“I was a little concerned with it being the first [day of adult-use sales], you never know but literally we had zero incidents,” Kiefer says. “We did control the crowd in the dispensary. We did try to make sure we only had 50 people in the dispensary at a time so we could control it.”

Every aspect of operations was carefully thought out, including how customers moved through the dispensary.

“[At Collinsville,] we would load 20 to 30 people into the waiting room, then about six to 10 minutes later, we’d [send them] all into the dispensary … to make sure we controlled the flow of traffic,” she says.

Another important aspect of launching adult-use was not forgetting their registered medical cannabis patient base and making sure they were taken care of first. Customers with medical cards moved to the front of the line, Kiefer says. Illinois Supply & Provisions also ensures they have at least a month supply of all product categories on the medical side before moving them over to adult-use sales.

“We had quite a few strains available of flower for medical patients, but only one or two available for recreational,” she says. “It’s really important. I can’t stress enough; folks depend on their medicine, and in both stores we have teams that are specifically focused on medical to ensure that program stays alive and that customers feel really good about their experience. We got started as a medical business, and …  it is our commitment to take care of our medical patients. They will always be first in line.”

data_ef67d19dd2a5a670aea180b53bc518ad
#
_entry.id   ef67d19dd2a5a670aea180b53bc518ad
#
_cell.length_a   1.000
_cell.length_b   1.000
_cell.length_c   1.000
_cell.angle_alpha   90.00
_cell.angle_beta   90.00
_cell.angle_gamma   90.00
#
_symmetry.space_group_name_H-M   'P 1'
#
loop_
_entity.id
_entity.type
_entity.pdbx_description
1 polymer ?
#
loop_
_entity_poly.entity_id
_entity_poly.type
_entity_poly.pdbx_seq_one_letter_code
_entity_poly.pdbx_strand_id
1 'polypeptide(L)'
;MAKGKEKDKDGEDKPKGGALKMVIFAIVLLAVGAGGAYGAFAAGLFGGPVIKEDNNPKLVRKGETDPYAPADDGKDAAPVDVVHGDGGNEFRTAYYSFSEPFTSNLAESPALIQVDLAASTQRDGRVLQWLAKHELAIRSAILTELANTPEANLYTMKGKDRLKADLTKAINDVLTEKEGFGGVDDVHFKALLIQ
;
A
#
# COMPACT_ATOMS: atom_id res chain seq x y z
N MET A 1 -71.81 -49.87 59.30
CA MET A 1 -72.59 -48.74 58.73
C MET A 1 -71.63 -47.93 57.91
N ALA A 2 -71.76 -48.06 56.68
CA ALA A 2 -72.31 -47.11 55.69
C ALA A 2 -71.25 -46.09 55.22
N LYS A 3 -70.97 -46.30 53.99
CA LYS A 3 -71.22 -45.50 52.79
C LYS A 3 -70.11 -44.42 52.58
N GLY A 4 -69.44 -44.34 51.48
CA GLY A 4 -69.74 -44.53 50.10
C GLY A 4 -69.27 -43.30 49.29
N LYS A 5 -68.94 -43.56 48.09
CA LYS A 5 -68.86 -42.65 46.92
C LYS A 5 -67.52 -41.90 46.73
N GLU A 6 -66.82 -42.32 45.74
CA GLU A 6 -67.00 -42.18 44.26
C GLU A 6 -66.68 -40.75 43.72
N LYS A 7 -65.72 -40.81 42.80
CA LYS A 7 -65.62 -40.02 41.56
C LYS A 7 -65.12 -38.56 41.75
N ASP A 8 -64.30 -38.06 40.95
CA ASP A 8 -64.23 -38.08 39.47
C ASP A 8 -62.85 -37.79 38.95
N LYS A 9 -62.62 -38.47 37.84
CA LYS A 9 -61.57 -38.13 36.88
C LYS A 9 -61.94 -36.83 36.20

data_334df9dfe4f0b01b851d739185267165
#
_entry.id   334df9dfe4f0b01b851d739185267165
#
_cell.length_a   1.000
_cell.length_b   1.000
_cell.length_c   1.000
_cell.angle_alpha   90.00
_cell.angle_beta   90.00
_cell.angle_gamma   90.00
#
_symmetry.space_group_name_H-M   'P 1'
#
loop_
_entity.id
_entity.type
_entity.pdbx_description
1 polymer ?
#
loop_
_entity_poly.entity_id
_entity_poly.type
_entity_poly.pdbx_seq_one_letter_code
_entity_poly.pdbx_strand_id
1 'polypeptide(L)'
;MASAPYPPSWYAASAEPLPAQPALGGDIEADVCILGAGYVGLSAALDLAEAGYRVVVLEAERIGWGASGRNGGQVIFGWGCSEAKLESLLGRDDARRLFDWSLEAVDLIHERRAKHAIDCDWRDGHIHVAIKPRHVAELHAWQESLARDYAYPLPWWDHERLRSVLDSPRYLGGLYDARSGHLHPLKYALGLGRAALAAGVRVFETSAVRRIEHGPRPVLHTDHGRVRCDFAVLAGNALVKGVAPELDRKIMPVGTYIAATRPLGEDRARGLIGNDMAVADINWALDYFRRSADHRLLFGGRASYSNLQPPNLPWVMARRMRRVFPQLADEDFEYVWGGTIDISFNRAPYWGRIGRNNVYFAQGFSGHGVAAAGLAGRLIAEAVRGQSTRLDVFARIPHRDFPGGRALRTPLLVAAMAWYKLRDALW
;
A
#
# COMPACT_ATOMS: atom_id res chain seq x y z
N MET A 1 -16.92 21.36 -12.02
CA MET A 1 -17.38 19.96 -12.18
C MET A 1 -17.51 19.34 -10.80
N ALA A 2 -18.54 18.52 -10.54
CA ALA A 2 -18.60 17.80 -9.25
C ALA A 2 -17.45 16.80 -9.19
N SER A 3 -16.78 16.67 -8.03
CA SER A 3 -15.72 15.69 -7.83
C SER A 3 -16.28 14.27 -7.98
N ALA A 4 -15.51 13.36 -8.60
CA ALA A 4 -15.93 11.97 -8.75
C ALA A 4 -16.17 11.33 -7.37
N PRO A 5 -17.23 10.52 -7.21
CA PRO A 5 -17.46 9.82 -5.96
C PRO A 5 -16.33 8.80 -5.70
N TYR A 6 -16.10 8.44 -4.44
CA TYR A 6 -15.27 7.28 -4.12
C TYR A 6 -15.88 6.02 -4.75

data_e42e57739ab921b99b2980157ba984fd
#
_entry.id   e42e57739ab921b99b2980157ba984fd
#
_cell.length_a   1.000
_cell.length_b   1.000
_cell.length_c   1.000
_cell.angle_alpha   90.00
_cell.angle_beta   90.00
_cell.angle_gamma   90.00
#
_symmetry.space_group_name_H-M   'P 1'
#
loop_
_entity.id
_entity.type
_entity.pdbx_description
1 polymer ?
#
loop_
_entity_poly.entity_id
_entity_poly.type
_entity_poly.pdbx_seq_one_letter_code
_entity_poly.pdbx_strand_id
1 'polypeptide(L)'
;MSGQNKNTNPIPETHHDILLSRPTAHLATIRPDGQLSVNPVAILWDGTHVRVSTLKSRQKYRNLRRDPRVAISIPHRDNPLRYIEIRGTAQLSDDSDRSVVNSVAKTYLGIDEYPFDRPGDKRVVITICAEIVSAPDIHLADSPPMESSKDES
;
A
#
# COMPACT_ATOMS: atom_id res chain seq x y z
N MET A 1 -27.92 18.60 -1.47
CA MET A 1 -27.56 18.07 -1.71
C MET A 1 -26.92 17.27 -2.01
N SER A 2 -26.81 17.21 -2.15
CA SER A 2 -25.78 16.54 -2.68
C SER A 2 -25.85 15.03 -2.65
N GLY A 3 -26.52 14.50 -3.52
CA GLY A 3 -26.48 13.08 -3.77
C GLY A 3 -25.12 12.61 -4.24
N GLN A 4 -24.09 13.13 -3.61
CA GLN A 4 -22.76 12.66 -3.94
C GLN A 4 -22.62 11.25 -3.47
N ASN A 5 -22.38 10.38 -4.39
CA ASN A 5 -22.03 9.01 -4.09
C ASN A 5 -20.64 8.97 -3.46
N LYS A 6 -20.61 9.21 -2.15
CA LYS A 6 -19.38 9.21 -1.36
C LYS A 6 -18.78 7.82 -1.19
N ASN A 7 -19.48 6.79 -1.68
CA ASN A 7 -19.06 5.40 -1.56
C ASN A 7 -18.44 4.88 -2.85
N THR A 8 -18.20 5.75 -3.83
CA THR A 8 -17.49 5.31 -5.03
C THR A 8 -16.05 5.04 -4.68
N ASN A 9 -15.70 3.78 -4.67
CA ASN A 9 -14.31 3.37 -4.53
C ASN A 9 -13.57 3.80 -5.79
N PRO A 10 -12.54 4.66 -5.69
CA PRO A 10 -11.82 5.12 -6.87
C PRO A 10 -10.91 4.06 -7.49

Beyond the first week, Kiefer says they are taking the new adult-use market in Illinois day-by-day, adjusting their plans as needed to meet the demand. Illinois Supply & Provisions will be opening two additional, adult-use only locations in the state with expected openings in summer 2020: one in Fairview Heights, also near St. Louis, and a second store in Springfield. And, after working expanded hours ahead of the historic first days of adult-use sales, Kiefer says they will be focusing on giving associates a much-needed break.

“As much as we did prepare and hire and train, that’s something we’re going to have to continue to pay attention to. I’m a big believer that nothing happens without your team and without the people so for me it’s all about getting the right people and the right team in place to continue to satisfy the consumer and drive the business,” she says. “We’re continuing to hire, and we will make sure people are getting days off and time off. Everyone wanted to work all day the first day and the second day because they are excited.”